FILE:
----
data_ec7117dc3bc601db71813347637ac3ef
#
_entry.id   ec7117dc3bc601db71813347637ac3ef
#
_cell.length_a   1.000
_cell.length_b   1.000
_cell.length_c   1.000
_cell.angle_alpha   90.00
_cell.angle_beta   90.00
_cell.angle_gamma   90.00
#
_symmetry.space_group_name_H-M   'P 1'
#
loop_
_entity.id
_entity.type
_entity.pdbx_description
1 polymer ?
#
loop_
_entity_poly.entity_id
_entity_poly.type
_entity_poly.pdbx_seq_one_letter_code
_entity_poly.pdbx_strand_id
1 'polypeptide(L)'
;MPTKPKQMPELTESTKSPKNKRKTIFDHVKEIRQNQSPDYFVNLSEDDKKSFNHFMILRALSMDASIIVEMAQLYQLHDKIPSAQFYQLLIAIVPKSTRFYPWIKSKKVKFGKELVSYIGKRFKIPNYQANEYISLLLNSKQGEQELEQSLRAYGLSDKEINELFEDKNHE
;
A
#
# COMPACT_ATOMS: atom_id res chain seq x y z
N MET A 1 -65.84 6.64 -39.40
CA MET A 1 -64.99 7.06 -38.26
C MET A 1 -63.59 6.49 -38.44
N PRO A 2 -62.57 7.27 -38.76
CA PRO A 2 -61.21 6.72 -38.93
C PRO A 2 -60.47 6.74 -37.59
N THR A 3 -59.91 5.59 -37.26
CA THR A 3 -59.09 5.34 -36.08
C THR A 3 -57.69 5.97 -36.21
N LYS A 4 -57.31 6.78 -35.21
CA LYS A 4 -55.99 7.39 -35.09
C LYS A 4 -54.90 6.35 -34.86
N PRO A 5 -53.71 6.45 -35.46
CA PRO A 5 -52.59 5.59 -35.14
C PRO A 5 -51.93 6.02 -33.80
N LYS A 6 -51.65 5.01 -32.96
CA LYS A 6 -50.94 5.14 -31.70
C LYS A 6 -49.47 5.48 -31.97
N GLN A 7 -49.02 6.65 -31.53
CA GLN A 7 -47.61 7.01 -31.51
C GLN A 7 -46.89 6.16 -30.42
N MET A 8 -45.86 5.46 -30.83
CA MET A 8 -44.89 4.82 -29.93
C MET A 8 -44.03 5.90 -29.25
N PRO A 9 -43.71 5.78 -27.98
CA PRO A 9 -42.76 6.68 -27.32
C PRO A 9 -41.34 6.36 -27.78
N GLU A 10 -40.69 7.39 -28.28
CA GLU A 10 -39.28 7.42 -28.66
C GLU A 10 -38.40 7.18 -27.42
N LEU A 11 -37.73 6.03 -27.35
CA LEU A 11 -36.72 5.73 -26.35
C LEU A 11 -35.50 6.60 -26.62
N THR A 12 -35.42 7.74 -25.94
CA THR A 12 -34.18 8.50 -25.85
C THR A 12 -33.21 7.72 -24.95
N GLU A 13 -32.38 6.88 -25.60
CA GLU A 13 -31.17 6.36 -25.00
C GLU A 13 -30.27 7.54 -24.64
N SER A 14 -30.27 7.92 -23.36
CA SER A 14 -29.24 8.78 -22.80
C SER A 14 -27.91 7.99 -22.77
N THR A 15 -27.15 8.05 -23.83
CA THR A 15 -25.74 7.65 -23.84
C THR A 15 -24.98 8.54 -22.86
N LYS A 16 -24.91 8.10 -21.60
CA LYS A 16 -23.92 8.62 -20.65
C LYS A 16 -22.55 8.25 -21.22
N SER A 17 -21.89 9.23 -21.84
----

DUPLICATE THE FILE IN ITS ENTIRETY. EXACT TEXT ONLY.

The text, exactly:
data_ec7117dc3bc601db71813347637ac3ef
#
_entry.id   ec7117dc3bc601db71813347637ac3ef
#
_cell.length_a   1.000
_cell.length_b   1.000
_cell.length_c   1.000
_cell.angle_alpha   90.00
_cell.angle_beta   90.00
_cell.angle_gamma   90.00
#
_symmetry.space_group_name_H-M   'P 1'
#
loop_
_entity.id
_entity.type
_entity.pdbx_description
1 polymer ?
#
loop_
_entity_poly.entity_id
_entity_poly.type
_entity_poly.pdbx_seq_one_letter_code
_entity_poly.pdbx_strand_id
1 'polypeptide(L)'
;MPTKPKQMPELTESTKSPKNKRKTIFDHVKEIRQNQSPDYFVNLSEDDKKSFNHFMILRALSMDASIIVEMAQLYQLHDKIPSAQFYQLLIAIVPKSTRFYPWIKSKKVKFGKELVSYIGKRFKIPNYQANEYISLLLNSKQGEQELEQSLRAYGLSDKEINELFEDKNHE
;
A
#
# COMPACT_ATOMS: atom_id res chain seq x y z
N MET A 1 -65.84 6.64 -39.40
CA MET A 1 -64.99 7.06 -38.26
C MET A 1 -63.59 6.49 -38.44
N PRO A 2 -62.57 7.27 -38.76
CA PRO A 2 -61.21 6.72 -38.93
C PRO A 2 -60.47 6.74 -37.59
N THR A 3 -59.91 5.59 -37.26
CA THR A 3 -59.09 5.34 -36.08
C THR A 3 -57.69 5.97 -36.21
N LYS A 4 -57.31 6.78 -35.21
CA LYS A 4 -55.99 7.39 -35.09
C LYS A 4 -54.90 6.35 -34.86
N PRO A 5 -53.71 6.45 -35.46
CA PRO A 5 -52.59 5.59 -35.14
C PRO A 5 -51.93 6.02 -33.80
N LYS A 6 -51.65 5.01 -32.96
CA LYS A 6 -50.94 5.14 -31.70
C LYS A 6 -49.47 5.48 -31.97
N GLN A 7 -49.02 6.65 -31.53
CA GLN A 7 -47.61 7.01 -31.51
C GLN A 7 -46.89 6.16 -30.42
N MET A 8 -45.86 5.46 -30.83
CA MET A 8 -44.89 4.82 -29.93
C MET A 8 -44.03 5.90 -29.25
N PRO A 9 -43.71 5.78 -27.98
CA PRO A 9 -42.76 6.68 -27.32
C PRO A 9 -41.34 6.36 -27.78
N GLU A 10 -40.69 7.39 -28.28
CA GLU A 10 -39.28 7.42 -28.66
C GLU A 10 -38.40 7.18 -27.42
N LEU A 11 -37.73 6.03 -27.35
CA LEU A 11 -36.72 5.73 -26.35
C LEU A 11 -35.50 6.60 -26.62
N THR A 12 -35.42 7.74 -25.94
CA THR A 12 -34.18 8.50 -25.85
C THR A 12 -33.21 7.72 -24.95
N GLU A 13 -32.38 6.88 -25.60
CA GLU A 13 -31.17 6.36 -25.00
C GLU A 13 -30.27 7.54 -24.64
N SER A 14 -30.27 7.92 -23.36
CA SER A 14 -29.24 8.78 -22.80
C SER A 14 -27.91 7.99 -22.77
N THR A 15 -27.15 8.05 -23.83
CA THR A 15 -25.74 7.65 -23.84
C THR A 15 -24.98 8.54 -22.86
N LYS A 16 -24.91 8.10 -21.60
CA LYS A 16 -23.92 8.62 -20.65
C LYS A 16 -22.55 8.25 -21.22
N SER A 17 -21.89 9.23 -21.84